Recently, a clinician inquired about Medicare documentation requirements for hyperbaric oxygen therapy (HBOT). In particular, they wanted to know once a patient has started HBOT, how often the follow up visits with the physician should be performed, and what should be documented in that visit? Are chart reviews sufficient to determine continuation of treatment or are face to face follow ups required?
Those questions raise a lot of other questions. If HBOT is being provided in the office-based setting, the physician must be physically present for the HBOT to determine the suitability for each day’s treatment and to supervise the patient throughout the treatment. In the hospital based outpatient department, HBOT is still provided “incident to” the physician visit, but Medicare now allows hospitals to decide whether physicians supervision will be “direct” (meaning the doctor is physically present) or “general” (meaning the doctor is supervising remotely). The problem with remote supervision of HBOT is that if anything goes wrong, the physician is still medicolegally liable for the care of the patient – even if they are not there.
The frequency of HBOT followup visits is determined by the diagnosis being treated. The minimum requirement for some indications is a follow up visit within 30 days (e.g., for a diabetic foot ulcer). However, some indications state that HBOT should be stopped if there is no evidence of progress within the 30-day window. For something like a failed flap, progress would need to be determined on a daily basis (although that’s not specifically stated in a policy) — since it’s expected that we will tailor the treatment regimen to the response.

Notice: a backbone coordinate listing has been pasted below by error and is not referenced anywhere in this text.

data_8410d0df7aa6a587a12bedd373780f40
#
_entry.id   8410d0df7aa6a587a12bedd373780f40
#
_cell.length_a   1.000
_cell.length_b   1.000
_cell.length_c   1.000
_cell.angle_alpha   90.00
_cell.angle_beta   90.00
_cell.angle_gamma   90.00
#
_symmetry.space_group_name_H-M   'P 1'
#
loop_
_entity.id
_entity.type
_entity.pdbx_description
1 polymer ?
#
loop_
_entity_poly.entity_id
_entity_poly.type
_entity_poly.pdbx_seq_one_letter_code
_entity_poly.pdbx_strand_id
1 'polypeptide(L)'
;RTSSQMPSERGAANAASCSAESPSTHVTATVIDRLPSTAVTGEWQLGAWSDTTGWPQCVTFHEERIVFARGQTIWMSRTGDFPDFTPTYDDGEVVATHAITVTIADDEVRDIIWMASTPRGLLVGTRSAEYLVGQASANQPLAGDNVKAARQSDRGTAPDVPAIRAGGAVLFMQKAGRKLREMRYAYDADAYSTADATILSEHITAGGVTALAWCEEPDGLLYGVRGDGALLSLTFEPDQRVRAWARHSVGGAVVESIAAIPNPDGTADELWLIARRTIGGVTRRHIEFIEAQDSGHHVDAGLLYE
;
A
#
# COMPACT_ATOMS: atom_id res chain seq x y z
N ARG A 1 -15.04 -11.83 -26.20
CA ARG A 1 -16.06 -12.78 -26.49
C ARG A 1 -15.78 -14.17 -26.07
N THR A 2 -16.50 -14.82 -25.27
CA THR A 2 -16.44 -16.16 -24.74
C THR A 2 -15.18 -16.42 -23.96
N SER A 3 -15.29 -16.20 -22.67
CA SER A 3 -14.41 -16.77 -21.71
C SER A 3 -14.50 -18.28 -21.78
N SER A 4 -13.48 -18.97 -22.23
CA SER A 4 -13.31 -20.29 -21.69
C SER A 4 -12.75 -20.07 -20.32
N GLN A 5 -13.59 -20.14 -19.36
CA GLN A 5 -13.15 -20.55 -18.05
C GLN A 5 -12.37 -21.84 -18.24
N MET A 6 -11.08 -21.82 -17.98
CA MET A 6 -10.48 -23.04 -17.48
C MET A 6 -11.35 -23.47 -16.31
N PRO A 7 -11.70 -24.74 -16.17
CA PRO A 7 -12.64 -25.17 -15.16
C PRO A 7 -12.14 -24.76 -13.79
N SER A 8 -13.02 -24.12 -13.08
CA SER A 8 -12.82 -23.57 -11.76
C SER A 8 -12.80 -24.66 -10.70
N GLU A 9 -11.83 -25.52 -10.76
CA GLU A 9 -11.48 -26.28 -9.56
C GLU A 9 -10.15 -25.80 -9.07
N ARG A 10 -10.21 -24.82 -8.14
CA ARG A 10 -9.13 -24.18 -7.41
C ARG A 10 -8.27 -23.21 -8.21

The physician asked if a “chart review” would be sufficient to determine progress. Most HBOT treatment notes do not include a progress evaluation, so the patient would need to be seen specifically to assess their progress. A typical approach is to have a progress visit every 10 treatments. That visit is separate and distinct from the hyperbaric procedure note, because you are addressing the issue of potentially changing the protocol. Most Medicare Administrative Carriers (MACs) require that HBOT (and other advanced therapeutics) be given as part of a comprehensive Plan of Care which includes measurable goals of therapy. That means you must identify a specific goal for every hyperbaric indication (e.g., for a DFU you might have a goal of “increased granulation tissue”). The goals must be measurable- so don’t make “improved tissue oxygenation” a goal unless you plan to measure tissue oxygenation. When you document that HBOT follow-up visit, you will be documenting how much progress has been made on the specific goals you identified when you initiated HBOT. In some cases, that means getting detailed information about symptoms like hematuria if the patient is being treated for late effects of radiation. In my opinion, the requirement is a face-to-face to determine the progress made on the goals you already identified.
Keep in mind that if audited, you will need to provide a lot more than the HBOT treatment note for any given day. Depending on what treatments are audited, you might need to provide that interval follow up assessment to justify the additional treatments provided, the Plan of Care, and documentation of the treatments that failed prior to starting HBOT. Medicare tells you what you have to provide as a baseline for hyperbaric documentation. Every practitioner should review the HBOT documentation requirements of their MAC. The person who asked the question is in the Noridian jurisdiction and you can find the Noridian requirements here. Every hyperbaric physician should be intimately familiar with the HBOT documentation requirements of their MAC.
Helen Gelly, MD, FACCWS, UHM/ABPM, FUHM, FACHM
1341 Canton Road, Suite A
Marietta GA 30066